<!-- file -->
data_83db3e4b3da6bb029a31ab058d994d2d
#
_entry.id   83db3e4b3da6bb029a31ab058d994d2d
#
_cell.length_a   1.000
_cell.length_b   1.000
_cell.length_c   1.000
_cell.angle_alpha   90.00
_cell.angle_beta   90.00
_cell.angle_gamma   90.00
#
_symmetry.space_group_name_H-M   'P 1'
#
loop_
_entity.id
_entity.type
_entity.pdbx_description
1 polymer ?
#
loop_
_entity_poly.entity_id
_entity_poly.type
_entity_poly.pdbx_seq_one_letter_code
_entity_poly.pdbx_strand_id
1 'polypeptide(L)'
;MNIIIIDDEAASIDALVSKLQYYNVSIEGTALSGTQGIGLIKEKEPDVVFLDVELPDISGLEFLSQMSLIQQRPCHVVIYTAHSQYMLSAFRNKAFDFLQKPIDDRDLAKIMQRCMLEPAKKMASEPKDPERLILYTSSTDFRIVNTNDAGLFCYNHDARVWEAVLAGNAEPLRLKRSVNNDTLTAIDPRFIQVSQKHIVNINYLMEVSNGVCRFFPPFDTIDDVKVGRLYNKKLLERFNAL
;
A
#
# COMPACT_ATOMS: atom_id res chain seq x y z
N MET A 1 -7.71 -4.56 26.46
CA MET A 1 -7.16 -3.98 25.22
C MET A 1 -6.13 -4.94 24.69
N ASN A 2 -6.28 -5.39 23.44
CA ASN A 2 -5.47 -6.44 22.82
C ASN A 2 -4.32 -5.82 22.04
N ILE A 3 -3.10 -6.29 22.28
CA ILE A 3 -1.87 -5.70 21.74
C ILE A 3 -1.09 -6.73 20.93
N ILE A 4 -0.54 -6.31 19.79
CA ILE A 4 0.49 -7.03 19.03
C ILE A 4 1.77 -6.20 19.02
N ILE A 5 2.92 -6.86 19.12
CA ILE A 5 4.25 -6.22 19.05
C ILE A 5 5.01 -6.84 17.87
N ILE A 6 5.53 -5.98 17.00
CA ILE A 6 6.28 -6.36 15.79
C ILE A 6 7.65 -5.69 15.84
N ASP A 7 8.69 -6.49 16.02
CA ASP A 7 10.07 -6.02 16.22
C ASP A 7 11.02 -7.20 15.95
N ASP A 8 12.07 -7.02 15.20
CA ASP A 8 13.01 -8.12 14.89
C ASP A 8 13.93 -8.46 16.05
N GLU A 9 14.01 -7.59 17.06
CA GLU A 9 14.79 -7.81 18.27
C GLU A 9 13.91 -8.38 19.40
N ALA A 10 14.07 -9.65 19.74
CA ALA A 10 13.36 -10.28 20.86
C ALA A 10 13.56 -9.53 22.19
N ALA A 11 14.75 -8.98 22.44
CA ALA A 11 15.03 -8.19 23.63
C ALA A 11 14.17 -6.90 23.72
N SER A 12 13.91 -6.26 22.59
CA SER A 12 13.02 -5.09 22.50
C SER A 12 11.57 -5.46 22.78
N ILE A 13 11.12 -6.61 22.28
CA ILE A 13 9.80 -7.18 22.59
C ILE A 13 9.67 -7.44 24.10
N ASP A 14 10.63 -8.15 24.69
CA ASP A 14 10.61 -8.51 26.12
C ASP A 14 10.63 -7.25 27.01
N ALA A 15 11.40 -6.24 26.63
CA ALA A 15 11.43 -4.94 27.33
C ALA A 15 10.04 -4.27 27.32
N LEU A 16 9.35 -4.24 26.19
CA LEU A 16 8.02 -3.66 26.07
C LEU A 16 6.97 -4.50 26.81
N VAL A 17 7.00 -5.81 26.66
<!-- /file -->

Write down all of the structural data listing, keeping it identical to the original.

data_83db3e4b3da6bb029a31ab058d994d2d
#
_entry.id   83db3e4b3da6bb029a31ab058d994d2d
#
_cell.length_a   1.000
_cell.length_b   1.000
_cell.length_c   1.000
_cell.angle_alpha   90.00
_cell.angle_beta   90.00
_cell.angle_gamma   90.00
#
_symmetry.space_group_name_H-M   'P 1'
#
loop_
_entity.id
_entity.type
_entity.pdbx_description
1 polymer ?
#
loop_
_entity_poly.entity_id
_entity_poly.type
_entity_poly.pdbx_seq_one_letter_code
_entity_poly.pdbx_strand_id
1 'polypeptide(L)'
;MNIIIIDDEAASIDALVSKLQYYNVSIEGTALSGTQGIGLIKEKEPDVVFLDVELPDISGLEFLSQMSLIQQRPCHVVIYTAHSQYMLSAFRNKAFDFLQKPIDDRDLAKIMQRCMLEPAKKMASEPKDPERLILYTSSTDFRIVNTNDAGLFCYNHDARVWEAVLAGNAEPLRLKRSVNNDTLTAIDPRFIQVSQKHIVNINYLMEVSNGVCRFFPPFDTIDDVKVGRLYNKKLLERFNAL
;
A
#
# COMPACT_ATOMS: atom_id res chain seq x y z
N MET A 1 -7.71 -4.56 26.46
CA MET A 1 -7.16 -3.98 25.22
C MET A 1 -6.13 -4.94 24.69
N ASN A 2 -6.28 -5.39 23.44
CA ASN A 2 -5.47 -6.44 22.82
C ASN A 2 -4.32 -5.82 22.04
N ILE A 3 -3.10 -6.29 22.28
CA ILE A 3 -1.87 -5.70 21.74
C ILE A 3 -1.09 -6.73 20.93
N ILE A 4 -0.54 -6.31 19.79
CA ILE A 4 0.49 -7.03 19.03
C ILE A 4 1.77 -6.20 19.02
N ILE A 5 2.92 -6.86 19.12
CA ILE A 5 4.25 -6.22 19.05
C ILE A 5 5.01 -6.84 17.87
N ILE A 6 5.53 -5.98 17.00
CA ILE A 6 6.28 -6.36 15.79
C ILE A 6 7.65 -5.69 15.84
N ASP A 7 8.69 -6.49 16.02
CA ASP A 7 10.07 -6.02 16.22
C ASP A 7 11.02 -7.20 15.95
N ASP A 8 12.07 -7.02 15.20
CA ASP A 8 13.01 -8.12 14.89
C ASP A 8 13.93 -8.46 16.05
N GLU A 9 14.01 -7.59 17.06
CA GLU A 9 14.79 -7.81 18.27
C GLU A 9 13.91 -8.38 19.40
N ALA A 10 14.07 -9.65 19.74
CA ALA A 10 13.36 -10.28 20.86
C ALA A 10 13.56 -9.53 22.19
N ALA A 11 14.75 -8.98 22.44
CA ALA A 11 15.03 -8.19 23.63
C ALA A 11 14.17 -6.90 23.72
N SER A 12 13.91 -6.26 22.59
CA SER A 12 13.02 -5.09 22.50
C SER A 12 11.57 -5.46 22.78
N ILE A 13 11.12 -6.61 22.28
CA ILE A 13 9.80 -7.18 22.59
C ILE A 13 9.67 -7.44 24.10
N ASP A 14 10.63 -8.15 24.69
CA ASP A 14 10.61 -8.51 26.12
C ASP A 14 10.63 -7.25 27.01
N ALA A 15 11.40 -6.24 26.63
CA ALA A 15 11.43 -4.94 27.33
C ALA A 15 10.04 -4.27 27.32
N LEU A 16 9.35 -4.24 26.19
CA LEU A 16 8.02 -3.66 26.07
C LEU A 16 6.97 -4.50 26.81
N VAL A 17 7.00 -5.81 26.66